No time to party. Giorgia Meloni and her party celebrated their electoral victory with haste and moderation, knowing full well the towering challenge that comes with it. First off, a skyrocketing cost-of-living crisis and the need to address it, while creating a governing team that will stand the test of time and be suited to the international scenario.
- At the moment, Brothers of Italy is busy planning Italy’s next government. The party will have to reach out to its junior partners (Matteo Salvini’s League and Silvio Berlusconi’s Forza Italia), which garnered roughly a third of its votes.
- The centre-right coalition governing plan is already agreed upon, but it’s purposefully vague. The parties’ lingering differences might crop up and make the agenda-setting process harder for Ms Meloni.
Hitting the ground running. President Sergio Mattarella will play a key role in the handover between the Draghi government and the future Meloni government. For the first time in Republican history, such a transition happens during the budget session. All while an extremely negative economic outlook heralds an epoch of stagnation bordering on recession.
- However, the new Parliament’s first session will not take place until October 13, two days before the budget deadline. So no matter the President’s speed in green-lighting the new executive after the new MPs sit in their seats: there isn’t enough time to start from scratch.
Military aid: a (likely) go-ahead. Given the urgency, President Mattarella, PM Draghi and Ms Meloni are already engaging on key dossiers: weapons to Ukraine and the budget law.
- Corriere della Sera reports that the prospective PM “will be informally advised on a very sensitive issue: the fifth decree for the supply of arms to Ukraine has been prepared, and before launching it, the government has decided to consult her.”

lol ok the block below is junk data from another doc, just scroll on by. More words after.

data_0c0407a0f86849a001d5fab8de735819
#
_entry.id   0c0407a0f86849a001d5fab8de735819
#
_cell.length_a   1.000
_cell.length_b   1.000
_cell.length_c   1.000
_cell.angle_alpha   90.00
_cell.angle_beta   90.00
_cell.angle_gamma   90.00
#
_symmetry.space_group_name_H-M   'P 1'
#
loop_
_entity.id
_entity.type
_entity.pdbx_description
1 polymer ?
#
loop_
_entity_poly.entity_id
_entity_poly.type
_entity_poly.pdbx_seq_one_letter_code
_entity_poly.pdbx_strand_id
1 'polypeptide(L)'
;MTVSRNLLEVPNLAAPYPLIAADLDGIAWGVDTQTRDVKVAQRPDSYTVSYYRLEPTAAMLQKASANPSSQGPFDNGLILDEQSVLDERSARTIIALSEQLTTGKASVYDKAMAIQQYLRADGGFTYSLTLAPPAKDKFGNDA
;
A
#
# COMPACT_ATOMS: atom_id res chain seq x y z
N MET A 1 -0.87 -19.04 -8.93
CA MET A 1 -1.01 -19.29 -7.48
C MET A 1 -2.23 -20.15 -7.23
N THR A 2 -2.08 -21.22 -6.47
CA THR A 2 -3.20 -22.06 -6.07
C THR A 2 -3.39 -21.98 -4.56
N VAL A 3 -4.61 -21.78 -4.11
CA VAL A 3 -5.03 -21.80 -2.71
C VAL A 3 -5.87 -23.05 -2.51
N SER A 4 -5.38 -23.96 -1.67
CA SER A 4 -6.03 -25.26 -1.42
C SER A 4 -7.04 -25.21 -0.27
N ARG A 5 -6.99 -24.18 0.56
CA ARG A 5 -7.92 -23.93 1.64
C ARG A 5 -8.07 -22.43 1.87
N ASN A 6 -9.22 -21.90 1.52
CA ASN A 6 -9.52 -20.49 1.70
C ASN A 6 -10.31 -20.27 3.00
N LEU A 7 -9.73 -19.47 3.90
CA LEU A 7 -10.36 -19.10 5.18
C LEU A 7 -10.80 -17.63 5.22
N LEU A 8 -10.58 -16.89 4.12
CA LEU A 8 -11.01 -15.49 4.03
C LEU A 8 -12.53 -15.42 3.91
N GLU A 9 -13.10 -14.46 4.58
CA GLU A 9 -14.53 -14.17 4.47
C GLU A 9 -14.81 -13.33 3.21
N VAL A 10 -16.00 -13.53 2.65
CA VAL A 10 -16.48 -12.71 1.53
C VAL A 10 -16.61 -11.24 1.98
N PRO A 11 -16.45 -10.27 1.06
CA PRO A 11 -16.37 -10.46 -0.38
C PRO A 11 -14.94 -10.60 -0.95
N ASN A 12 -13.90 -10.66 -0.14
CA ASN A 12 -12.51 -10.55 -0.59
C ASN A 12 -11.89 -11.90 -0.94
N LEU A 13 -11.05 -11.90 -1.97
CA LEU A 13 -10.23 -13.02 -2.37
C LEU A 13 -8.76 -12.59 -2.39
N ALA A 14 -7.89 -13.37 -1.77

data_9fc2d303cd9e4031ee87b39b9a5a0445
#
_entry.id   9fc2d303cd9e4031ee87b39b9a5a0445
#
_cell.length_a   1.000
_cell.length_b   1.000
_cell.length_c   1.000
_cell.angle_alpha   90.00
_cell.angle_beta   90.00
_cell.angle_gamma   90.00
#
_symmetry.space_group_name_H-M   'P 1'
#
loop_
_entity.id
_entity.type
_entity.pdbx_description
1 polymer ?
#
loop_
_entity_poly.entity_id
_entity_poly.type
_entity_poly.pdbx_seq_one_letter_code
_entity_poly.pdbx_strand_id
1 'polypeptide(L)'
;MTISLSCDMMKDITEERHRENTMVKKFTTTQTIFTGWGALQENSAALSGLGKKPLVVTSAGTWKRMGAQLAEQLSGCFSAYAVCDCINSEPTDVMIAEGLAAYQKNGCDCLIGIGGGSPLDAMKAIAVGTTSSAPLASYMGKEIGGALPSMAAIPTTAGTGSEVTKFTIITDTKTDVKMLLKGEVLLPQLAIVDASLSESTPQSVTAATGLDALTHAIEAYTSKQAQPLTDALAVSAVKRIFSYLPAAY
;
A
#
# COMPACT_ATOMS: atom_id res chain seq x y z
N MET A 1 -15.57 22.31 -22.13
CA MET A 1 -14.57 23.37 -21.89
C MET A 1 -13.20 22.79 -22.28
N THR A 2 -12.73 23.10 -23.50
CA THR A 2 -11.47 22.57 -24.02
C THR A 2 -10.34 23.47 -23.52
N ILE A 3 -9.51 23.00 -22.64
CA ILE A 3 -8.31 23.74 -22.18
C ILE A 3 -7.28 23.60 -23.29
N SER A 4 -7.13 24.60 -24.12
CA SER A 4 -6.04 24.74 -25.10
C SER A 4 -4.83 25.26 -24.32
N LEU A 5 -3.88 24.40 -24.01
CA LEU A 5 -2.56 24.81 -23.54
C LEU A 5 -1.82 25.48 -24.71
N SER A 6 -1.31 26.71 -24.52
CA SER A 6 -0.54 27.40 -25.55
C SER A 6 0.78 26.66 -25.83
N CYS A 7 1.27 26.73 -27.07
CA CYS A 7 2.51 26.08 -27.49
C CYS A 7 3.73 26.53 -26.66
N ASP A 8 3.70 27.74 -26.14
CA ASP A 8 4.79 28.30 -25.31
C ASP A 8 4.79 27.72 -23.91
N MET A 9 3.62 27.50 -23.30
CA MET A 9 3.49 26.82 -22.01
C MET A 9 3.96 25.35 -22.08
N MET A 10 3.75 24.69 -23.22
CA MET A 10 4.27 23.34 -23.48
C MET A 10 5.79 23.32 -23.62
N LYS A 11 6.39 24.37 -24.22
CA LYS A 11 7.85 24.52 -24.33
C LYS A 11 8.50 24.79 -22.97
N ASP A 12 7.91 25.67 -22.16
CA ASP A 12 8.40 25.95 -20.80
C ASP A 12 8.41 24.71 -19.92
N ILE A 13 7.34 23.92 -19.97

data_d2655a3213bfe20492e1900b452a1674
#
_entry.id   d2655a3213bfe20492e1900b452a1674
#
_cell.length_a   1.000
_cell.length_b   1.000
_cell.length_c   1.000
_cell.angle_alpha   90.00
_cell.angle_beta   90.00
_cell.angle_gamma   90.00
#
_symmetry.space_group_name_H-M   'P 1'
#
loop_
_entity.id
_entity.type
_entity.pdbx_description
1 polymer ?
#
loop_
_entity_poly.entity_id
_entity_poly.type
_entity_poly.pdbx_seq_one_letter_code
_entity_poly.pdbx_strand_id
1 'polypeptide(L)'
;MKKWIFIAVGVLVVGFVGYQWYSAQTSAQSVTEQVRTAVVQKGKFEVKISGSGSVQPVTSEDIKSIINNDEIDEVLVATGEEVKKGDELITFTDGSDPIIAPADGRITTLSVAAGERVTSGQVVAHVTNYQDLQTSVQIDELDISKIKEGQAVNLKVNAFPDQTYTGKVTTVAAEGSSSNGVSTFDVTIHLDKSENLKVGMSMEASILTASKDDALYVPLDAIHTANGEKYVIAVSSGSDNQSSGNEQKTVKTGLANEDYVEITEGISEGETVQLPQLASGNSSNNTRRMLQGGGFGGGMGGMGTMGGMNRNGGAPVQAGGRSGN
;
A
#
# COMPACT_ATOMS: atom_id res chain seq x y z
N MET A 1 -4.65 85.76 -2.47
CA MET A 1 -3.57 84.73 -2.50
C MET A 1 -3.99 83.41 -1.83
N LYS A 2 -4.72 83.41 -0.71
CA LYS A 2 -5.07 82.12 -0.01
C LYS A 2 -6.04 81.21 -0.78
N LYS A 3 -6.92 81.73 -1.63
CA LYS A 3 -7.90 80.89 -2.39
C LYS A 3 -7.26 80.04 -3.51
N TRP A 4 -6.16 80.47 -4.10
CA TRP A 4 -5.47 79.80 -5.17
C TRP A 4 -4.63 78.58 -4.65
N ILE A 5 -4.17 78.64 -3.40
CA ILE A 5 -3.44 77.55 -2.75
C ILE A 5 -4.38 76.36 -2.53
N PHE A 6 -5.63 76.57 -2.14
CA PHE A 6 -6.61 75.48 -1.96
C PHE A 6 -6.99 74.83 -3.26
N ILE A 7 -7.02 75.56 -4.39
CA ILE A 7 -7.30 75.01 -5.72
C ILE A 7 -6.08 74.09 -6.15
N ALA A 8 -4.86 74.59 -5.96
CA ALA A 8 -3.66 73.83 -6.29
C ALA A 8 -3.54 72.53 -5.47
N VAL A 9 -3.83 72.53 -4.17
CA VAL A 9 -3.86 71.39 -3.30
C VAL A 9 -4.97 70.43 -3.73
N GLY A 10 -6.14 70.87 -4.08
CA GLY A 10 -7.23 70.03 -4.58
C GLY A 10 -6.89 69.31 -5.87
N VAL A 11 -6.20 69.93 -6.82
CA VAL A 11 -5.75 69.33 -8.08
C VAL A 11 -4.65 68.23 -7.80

- No issues there: Brothers of Italy’s team already signalled it would continue to support Kyiv and even discussed the aid package directly with the Ukrainians ahead of the vote.
Economy: unexpected collaboration. Mr Draghi’s team is updating the budget’s financial snapshot, and Ms Meloni, too, is “delving into it” – according to what Brothers of Italy stated on Monday. The party is also hoping that the outgoing government will provide “a framework” on which to base the Finance Bill.
- Two party heavyweights hinted at close collaboration on these issues. Francesco Lollobrigida acknowledged that Brothers of Italy “will have to have a careful confrontation” with the outgoing cabinet, while Guido Crosetto (who co-founded the party with Ms Meloni) called to write the bill together.
Weathering the storm. The situation is clear for everyone to see: inflation and low growth will eat into revenues and inflate bills as the country faces what has been called the most challenging winter since the postwar period. Add in Italy’s debt rate and the EU funds it’s receiving through its National Recovery and Resilience Plan, and the incentive to rock the boat as little as possible – by cooperating with PM Draghi’s team – becomes even clearer.